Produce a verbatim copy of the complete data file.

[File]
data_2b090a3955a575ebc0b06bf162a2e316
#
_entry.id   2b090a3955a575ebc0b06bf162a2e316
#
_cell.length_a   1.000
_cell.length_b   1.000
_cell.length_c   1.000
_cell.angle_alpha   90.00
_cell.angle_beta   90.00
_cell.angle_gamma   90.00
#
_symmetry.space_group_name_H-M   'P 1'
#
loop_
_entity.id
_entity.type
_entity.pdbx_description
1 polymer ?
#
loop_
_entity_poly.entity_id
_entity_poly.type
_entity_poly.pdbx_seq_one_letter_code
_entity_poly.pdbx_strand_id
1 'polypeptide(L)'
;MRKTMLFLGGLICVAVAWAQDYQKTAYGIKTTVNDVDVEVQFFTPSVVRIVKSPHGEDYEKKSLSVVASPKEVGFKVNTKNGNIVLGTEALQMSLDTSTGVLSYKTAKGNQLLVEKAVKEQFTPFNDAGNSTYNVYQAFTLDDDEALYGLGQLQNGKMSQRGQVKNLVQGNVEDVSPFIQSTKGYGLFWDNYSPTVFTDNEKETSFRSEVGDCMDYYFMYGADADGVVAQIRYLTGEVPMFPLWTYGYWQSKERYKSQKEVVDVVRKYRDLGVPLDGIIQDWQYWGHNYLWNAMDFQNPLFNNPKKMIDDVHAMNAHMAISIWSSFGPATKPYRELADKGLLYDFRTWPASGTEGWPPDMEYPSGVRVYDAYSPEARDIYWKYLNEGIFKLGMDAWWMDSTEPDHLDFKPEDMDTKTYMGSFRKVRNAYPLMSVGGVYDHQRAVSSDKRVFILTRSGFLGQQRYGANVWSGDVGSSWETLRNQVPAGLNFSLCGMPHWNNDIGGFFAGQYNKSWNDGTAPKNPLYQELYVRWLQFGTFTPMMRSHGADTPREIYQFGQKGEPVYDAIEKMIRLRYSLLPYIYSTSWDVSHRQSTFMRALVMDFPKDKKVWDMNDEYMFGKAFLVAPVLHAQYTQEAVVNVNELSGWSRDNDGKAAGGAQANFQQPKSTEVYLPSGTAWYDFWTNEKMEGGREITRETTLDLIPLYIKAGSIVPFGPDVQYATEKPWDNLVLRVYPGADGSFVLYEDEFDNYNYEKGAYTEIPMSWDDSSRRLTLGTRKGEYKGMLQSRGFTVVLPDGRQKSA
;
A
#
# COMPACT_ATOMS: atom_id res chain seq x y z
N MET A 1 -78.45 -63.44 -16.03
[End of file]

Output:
data_2b090a3955a575ebc0b06bf162a2e316
#
_entry.id   2b090a3955a575ebc0b06bf162a2e316
#
_cell.length_a   1.000
_cell.length_b   1.000
_cell.length_c   1.000
_cell.angle_alpha   90.00
_cell.angle_beta   90.00
_cell.angle_gamma   90.00
#
_symmetry.space_group_name_H-M   'P 1'
#
loop_
_entity.id
_entity.type
_entity.pdbx_description
1 polymer ?
#
loop_
_entity_poly.entity_id
_entity_poly.type
_entity_poly.pdbx_seq_one_letter_code
_entity_poly.pdbx_strand_id
1 'polypeptide(L)'
;MRKTMLFLGGLICVAVAWAQDYQKTAYGIKTTVNDVDVEVQFFTPSVVRIVKSPHGEDYEKKSLSVVASPKEVGFKVNTKNGNIVLGTEALQMSLDTSTGVLSYKTAKGNQLLVEKAVKEQFTPFNDAGNSTYNVYQAFTLDDDEALYGLGQLQNGKMSQRGQVKNLVQGNVEDVSPFIQSTKGYGLFWDNYSPTVFTDNEKETSFRSEVGDCMDYYFMYGADADGVVAQIRYLTGEVPMFPLWTYGYWQSKERYKSQKEVVDVVRKYRDLGVPLDGIIQDWQYWGHNYLWNAMDFQNPLFNNPKKMIDDVHAMNAHMAISIWSSFGPATKPYRELADKGLLYDFRTWPASGTEGWPPDMEYPSGVRVYDAYSPEARDIYWKYLNEGIFKLGMDAWWMDSTEPDHLDFKPEDMDTKTYMGSFRKVRNAYPLMSVGGVYDHQRAVSSDKRVFILTRSGFLGQQRYGANVWSGDVGSSWETLRNQVPAGLNFSLCGMPHWNNDIGGFFAGQYNKSWNDGTAPKNPLYQELYVRWLQFGTFTPMMRSHGADTPREIYQFGQKGEPVYDAIEKMIRLRYSLLPYIYSTSWDVSHRQSTFMRALVMDFPKDKKVWDMNDEYMFGKAFLVAPVLHAQYTQEAVVNVNELSGWSRDNDGKAAGGAQANFQQPKSTEVYLPSGTAWYDFWTNEKMEGGREITRETTLDLIPLYIKAGSIVPFGPDVQYATEKPWDNLVLRVYPGADGSFVLYEDEFDNYNYEKGAYTEIPMSWDDSSRRLTLGTRKGEYKGMLQSRGFTVVLPDGRQKSA
;
A
#
# COMPACT_ATOMS: atom_id res chain seq x y z
N MET A 1 -78.45 -63.44 -16.03